The Ancient Synagogue of Peki’in

The Ancient Synagogue of Peki’in (Hebrew:בית הכנסת העתיק בפקיעין), also known as the Old Synagogue, was built according to tradition from two stones taken from the walls of the Second Temple.


It is believed that it was built around the 3rd-4th century CE, from the era of Rabbi Shimon bar Yochai.

The Synagogue has stood in Peki’in for many centuries. The current structure dates from 1873.

At the beginning of the 20th century, stone tablets were discovered at the synagogue from the time of its construction, with reliefs of a menorah, gateway, Shofar and other elements. Today these tablets are displayed in the Synagogue and one can view them from up close.

Inside the synagogue, there is also a fragment of an ancient Torah scroll and stone carvings brought from Jerusalem when the Romans destroyed the city and the holy temple.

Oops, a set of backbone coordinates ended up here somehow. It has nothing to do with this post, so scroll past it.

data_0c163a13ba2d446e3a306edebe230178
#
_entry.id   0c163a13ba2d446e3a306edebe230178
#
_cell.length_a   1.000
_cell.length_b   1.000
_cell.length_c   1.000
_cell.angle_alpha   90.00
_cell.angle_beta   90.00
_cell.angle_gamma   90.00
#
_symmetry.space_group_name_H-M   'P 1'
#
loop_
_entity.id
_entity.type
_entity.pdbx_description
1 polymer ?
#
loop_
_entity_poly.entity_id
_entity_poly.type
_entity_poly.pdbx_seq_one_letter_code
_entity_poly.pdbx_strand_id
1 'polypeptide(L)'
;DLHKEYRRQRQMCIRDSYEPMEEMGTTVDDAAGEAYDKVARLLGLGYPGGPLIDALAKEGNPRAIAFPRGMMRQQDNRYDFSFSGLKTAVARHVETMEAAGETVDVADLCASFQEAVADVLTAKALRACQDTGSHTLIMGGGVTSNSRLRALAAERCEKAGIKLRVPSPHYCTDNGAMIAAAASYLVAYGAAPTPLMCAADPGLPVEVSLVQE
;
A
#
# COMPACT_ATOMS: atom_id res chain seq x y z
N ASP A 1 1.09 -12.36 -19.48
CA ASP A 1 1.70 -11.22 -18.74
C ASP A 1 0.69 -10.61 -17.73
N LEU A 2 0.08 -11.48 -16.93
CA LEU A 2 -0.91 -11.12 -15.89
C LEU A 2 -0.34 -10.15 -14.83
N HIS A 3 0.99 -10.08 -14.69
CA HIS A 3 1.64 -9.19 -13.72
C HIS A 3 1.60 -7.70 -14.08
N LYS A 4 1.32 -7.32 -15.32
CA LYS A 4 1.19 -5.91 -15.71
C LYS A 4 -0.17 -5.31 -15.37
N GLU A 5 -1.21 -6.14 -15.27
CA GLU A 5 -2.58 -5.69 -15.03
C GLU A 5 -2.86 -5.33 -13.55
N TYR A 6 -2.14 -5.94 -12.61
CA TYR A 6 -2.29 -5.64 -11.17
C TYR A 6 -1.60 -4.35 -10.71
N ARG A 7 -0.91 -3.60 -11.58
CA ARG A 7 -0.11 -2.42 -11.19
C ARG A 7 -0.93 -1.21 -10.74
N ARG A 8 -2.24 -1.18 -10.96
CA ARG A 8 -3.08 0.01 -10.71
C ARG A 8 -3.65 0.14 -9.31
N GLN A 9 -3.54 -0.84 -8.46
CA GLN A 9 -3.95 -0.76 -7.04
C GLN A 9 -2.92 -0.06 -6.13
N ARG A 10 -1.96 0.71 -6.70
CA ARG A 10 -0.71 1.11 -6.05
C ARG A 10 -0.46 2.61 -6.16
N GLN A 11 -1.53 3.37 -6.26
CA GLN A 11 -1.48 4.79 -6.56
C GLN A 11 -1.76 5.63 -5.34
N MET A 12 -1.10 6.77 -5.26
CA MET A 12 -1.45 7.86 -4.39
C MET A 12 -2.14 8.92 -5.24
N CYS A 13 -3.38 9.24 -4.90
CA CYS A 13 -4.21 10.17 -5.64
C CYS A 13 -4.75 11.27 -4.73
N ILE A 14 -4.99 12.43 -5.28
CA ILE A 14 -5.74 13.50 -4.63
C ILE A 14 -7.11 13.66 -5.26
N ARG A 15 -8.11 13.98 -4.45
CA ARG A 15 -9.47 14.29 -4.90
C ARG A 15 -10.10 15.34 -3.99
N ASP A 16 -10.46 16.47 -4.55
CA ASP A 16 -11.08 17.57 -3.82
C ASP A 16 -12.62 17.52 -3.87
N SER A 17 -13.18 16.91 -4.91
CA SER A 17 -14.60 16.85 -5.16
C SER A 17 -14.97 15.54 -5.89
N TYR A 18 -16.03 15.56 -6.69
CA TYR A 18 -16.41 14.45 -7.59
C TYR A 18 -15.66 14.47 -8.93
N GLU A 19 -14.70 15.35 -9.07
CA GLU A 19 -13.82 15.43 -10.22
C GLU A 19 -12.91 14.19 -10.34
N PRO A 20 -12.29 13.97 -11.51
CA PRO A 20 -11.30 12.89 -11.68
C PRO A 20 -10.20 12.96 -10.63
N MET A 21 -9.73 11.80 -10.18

There is a very interesting story regarding the Synagogue: there is only one key and the Synagogue is usually locked. However, it can be visited with prior coordination with Margalit Zinati, who lives opposite the building. Margalit Zinati is a member of an ancient Jewish family who has lived for centuries in Peki’in, since the time of the Second Temple 2,000 years ago. Each member of the family passes the key from one generation to the other.


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